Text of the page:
Mining Taxes

Rent Tax (“Imposto sobre a Renda de Recurso Mineiro Rendimento“—IRRM — As of January 1st 2015 there is a direct tax on the net cash flow of a mining project, from the moment in which these developments exceed a rate of return of 18%, before taxes. The tax is due by mineral titleholders and is applicable to mining projects that have accrued net revenues (cash gains) during a fiscal year.

Surface Tax — Surface tax is calculated on the basis of the number of hectares of the area under license, or by mining title in the case of mineral water.

Mining Production Tax — The tax rates vary from 1.5 to 8% depending on the mineral and the tax is applied on the value of the product extracted.

Petroleum Taxes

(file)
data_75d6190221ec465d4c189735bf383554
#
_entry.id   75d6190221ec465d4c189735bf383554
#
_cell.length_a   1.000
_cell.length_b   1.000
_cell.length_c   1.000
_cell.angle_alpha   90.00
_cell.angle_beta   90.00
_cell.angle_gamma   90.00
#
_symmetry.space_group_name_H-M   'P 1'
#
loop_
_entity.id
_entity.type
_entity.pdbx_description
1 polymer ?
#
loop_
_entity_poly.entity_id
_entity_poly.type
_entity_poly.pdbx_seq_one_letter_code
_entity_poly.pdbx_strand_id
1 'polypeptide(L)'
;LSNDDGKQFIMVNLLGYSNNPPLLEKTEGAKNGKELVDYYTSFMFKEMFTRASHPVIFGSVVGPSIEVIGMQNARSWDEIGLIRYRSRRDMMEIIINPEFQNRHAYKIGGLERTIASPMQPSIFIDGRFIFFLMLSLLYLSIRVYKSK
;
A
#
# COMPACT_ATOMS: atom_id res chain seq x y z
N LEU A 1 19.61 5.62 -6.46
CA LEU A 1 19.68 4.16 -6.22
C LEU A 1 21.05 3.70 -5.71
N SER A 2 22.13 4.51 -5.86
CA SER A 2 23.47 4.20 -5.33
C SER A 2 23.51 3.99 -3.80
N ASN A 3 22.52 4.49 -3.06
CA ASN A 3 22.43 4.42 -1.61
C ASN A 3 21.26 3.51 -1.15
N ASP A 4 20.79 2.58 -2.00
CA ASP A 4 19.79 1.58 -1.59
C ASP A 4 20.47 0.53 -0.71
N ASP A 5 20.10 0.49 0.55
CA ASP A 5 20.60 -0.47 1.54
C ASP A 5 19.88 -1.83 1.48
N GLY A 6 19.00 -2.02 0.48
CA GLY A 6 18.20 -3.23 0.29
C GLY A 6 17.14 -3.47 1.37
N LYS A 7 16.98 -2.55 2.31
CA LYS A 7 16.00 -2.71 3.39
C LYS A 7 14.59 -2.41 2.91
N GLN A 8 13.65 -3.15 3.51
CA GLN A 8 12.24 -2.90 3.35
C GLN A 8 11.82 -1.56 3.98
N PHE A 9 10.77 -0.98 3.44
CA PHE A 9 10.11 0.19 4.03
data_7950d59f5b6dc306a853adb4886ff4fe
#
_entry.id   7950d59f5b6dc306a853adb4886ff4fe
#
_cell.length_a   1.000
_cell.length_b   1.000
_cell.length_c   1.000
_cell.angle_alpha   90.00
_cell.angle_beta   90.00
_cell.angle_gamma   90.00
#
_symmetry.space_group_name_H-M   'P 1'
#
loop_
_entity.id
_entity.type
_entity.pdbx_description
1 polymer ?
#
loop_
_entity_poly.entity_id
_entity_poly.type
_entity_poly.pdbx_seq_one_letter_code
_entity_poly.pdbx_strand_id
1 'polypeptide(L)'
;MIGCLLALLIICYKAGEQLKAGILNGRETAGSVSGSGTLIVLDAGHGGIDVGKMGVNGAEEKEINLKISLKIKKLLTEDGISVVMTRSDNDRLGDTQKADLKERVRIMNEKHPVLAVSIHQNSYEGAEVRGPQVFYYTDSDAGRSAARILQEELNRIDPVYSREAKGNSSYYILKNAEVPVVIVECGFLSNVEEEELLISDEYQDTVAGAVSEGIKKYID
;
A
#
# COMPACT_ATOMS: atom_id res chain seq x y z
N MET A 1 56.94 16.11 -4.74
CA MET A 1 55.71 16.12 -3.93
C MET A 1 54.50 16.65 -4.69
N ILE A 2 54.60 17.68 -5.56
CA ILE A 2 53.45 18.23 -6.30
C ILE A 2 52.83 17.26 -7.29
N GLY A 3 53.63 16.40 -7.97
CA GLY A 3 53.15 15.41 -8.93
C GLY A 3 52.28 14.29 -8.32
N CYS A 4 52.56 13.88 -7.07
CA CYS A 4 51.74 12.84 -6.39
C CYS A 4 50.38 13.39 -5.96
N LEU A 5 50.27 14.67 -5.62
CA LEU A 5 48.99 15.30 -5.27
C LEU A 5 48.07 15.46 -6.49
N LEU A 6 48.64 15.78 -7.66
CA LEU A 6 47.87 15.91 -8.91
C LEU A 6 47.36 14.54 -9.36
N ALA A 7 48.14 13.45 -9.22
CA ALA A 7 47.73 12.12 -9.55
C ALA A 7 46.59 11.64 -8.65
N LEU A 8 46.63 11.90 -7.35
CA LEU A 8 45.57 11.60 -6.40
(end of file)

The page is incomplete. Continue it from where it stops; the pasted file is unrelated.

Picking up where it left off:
Petroleum Production Tax — As of January 1, 2015 a taxable transaction occurs when oil and/or gas is extracted in Mozambican territory. The applicable rates are 10% for crude oil and 6% for natural gas based on the value of such petroleum. There is a reduction of 50% of this tax when the production of oil and gas is destined for use by local industry.

The Oil and Gas Law also provides for special rules on the taxation of revenue.

Other — An economic activity tax is charged on businesses in municipal areas, but the costs vary according to location, type and size of business, and is not significant.

Anti-Avoidance Rules

Transfer pricing — The arm’s length principle applies to transactions between related parties. For payments to companies in low tax jurisdictions, the authorities will need to be satisfied that the payment was genuine and reasonable. A special relationship is deemed to exist between two entities when one has the power to directly or indirectly exercise significant influence on the management decisions of another.